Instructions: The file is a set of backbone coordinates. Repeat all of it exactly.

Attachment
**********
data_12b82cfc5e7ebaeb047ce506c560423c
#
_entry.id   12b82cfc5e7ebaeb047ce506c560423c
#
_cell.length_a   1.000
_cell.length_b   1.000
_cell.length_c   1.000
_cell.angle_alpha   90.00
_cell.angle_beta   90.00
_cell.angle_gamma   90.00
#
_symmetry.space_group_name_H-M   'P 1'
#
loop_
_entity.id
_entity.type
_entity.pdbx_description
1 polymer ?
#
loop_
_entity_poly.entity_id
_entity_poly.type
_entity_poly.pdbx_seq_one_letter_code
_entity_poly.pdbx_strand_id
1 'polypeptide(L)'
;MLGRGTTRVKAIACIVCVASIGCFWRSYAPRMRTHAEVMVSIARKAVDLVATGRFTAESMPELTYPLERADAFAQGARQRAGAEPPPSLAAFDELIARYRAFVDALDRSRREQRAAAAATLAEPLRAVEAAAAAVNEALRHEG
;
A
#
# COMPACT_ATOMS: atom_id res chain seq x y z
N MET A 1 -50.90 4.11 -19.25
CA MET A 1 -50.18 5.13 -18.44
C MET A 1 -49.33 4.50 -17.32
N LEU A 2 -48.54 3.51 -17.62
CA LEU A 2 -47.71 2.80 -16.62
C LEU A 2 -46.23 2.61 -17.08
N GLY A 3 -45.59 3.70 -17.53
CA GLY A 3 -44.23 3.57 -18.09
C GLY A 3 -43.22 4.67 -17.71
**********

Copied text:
data_12b82cfc5e7ebaeb047ce506c560423c
#
_entry.id   12b82cfc5e7ebaeb047ce506c560423c
#
_cell.length_a   1.000
_cell.length_b   1.000
_cell.length_c   1.000
_cell.angle_alpha   90.00
_cell.angle_beta   90.00
_cell.angle_gamma   90.00
#
_symmetry.space_group_name_H-M   'P 1'
#
loop_
_entity.id
_entity.type
_entity.pdbx_description
1 polymer ?
#
loop_
_entity_poly.entity_id
_entity_poly.type
_entity_poly.pdbx_seq_one_letter_code
_entity_poly.pdbx_strand_id
1 'polypeptide(L)'
;MLGRGTTRVKAIACIVCVASIGCFWRSYAPRMRTHAEVMVSIARKAVDLVATGRFTAESMPELTYPLERADAFAQGARQRAGAEPPPSLAAFDELIARYRAFVDALDRSRREQRAAAAATLAEPLRAVEAAAAAVNEALRHEG
;
A
#
# COMPACT_ATOMS: atom_id res chain seq x y z
N MET A 1 -50.90 4.11 -19.25
CA MET A 1 -50.18 5.13 -18.44
C MET A 1 -49.33 4.50 -17.32
N LEU A 2 -48.54 3.51 -17.62
CA LEU A 2 -47.71 2.80 -16.62
C LEU A 2 -46.23 2.61 -17.08
N GLY A 3 -45.59 3.70 -17.53
CA GLY A 3 -44.23 3.57 -18.09
C GLY A 3 -43.22 4.67 -17.71